Assembling a Team to Get the Deal Done
Josh Siegelman June 19, 2013, 6 a.m.
There are many moving parts that must work seamlessly in order to push a tenant deal across the finish line. Sure, being a knowledgeable and persistent broker is one component of the equation, but assembling the right team of professionals is essential to completing a mutually executed deal.
As brokers, it is in our best interest to aid our clients in hiring the right professionals in order to be able to fully evaluate a space, close a lease and open the business. The architects, engineers, attorneys and expediters can make or break a deal just as easily as a broker uncovers the site and secures an agreement on business terms.
The architect is usually the first one in the door after a client takes a serious liking to a prospective space. His initial role here is to advise on whether the concept is feasible for the space and the necessary alterations, filing and time frame necessary to complete the job. Choosing the right architect is essential. First of all, if he cannot make the space work for the concept, in a reasonable time frame (before the expiration of negotiated concession), your deal is dead right off the bat. My suggestion is to establish relationships with several architects with good résumés. People enjoy the ability to get bids and hear a few different points of opinion. If your recommended firms are staffed with all trustworthy people, you’ll be in good hands.
Once the architect gives the go-ahead, it is time for the engineers to check on the functionality of the space. These can include specialists from fields including HVAC, venting, electrical, plumbing and possibly more, depending on the use and scope of work for the site. Each of these specialists is essential in determining a capital investment in the space and assessing the value of the deliverables within the premises. As a broker, there is value in creating a book of these professionals for a number of reasons.
Yes, they are necessary in producing a positive evaluation of the prospective space, but the greater picture is in referrals. You scratch their backs and they will scratch yours. Many of the tenant referrals I receive are built on recommendations from specialists who I have recommended to others in the past.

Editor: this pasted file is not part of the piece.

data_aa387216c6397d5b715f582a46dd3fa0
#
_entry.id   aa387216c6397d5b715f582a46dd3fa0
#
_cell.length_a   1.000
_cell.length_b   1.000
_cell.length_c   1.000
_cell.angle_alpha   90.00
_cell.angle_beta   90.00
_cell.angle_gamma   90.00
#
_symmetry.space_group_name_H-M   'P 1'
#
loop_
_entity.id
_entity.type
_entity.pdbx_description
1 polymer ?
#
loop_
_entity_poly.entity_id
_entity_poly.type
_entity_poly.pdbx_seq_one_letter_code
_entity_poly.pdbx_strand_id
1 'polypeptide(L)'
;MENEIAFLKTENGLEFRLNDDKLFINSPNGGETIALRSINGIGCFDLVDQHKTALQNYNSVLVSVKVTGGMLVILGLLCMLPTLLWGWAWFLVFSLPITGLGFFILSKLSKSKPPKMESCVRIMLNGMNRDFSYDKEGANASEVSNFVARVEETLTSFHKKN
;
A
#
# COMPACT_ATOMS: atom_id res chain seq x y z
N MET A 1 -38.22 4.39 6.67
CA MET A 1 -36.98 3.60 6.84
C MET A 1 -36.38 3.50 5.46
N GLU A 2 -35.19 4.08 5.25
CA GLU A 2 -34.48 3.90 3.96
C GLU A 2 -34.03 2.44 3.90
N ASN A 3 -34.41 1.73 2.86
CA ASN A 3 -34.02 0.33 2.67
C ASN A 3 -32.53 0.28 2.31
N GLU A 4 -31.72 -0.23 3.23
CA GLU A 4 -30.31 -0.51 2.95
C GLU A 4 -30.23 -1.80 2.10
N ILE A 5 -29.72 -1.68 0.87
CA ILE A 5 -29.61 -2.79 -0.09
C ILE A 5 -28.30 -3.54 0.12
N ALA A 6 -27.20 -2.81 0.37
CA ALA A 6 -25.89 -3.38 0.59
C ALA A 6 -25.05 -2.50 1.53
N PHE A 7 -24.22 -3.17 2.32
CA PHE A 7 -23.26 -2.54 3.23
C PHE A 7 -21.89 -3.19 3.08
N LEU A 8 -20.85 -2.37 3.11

Now that business terms have been agreed upon and specialized professionals have given the job their okay, it is time for attorneys to enter the picture to finalize a lease agreement. Yes, the feeling is good—we are getting somewhere—but don’t start dancing yet. Attorneys are infamous for making or breaking a deal. At this point, many of the main business terms have been negotiated, but 20 to 60 additional pages of clauses leave plenty of room for argument and negotiation. The most important thing is finding an attorney who has the time to dedicate to the deal. Those prolonged periods of time negotiating are where deals go to die. It is essential to secure counsel who will put your deal toward the top of his priority list. I always like to suggest an attorney, but much of the time, when dealing with established clients, they already have someone with whom they feel comfortable.
Congratulations! A lease has been mutually signed, your client is happy, and your first commission check is probably due on signing. Relief has been found, but you’re not quite there yet. Expediters are among the final pieces of the puzzle. Much of the time, hired architects or attorneys have expediters they work with, but it is important to stay in the loop for at least a year from lease execution. A delay in permitting, a delay in construction or a delay in securing a liquor license can weigh heavily on the launch of the retail store/restaurant and that tenant’s immediate success. It is essential that these professionals take care of business to ensure that a proper time frame is kept. If a rent payment to ownership is delayed or the client tanks before the first year, you’re not seeing the remainder of your commission check. We do not always have control over these functions of the deal, but we should always try to help direct and keep tenant/landlord communication positive.
Assembling a team to get the job done is a necessary evil. The leasing and construction processes go hand in hand with broker responsibilities on a deal.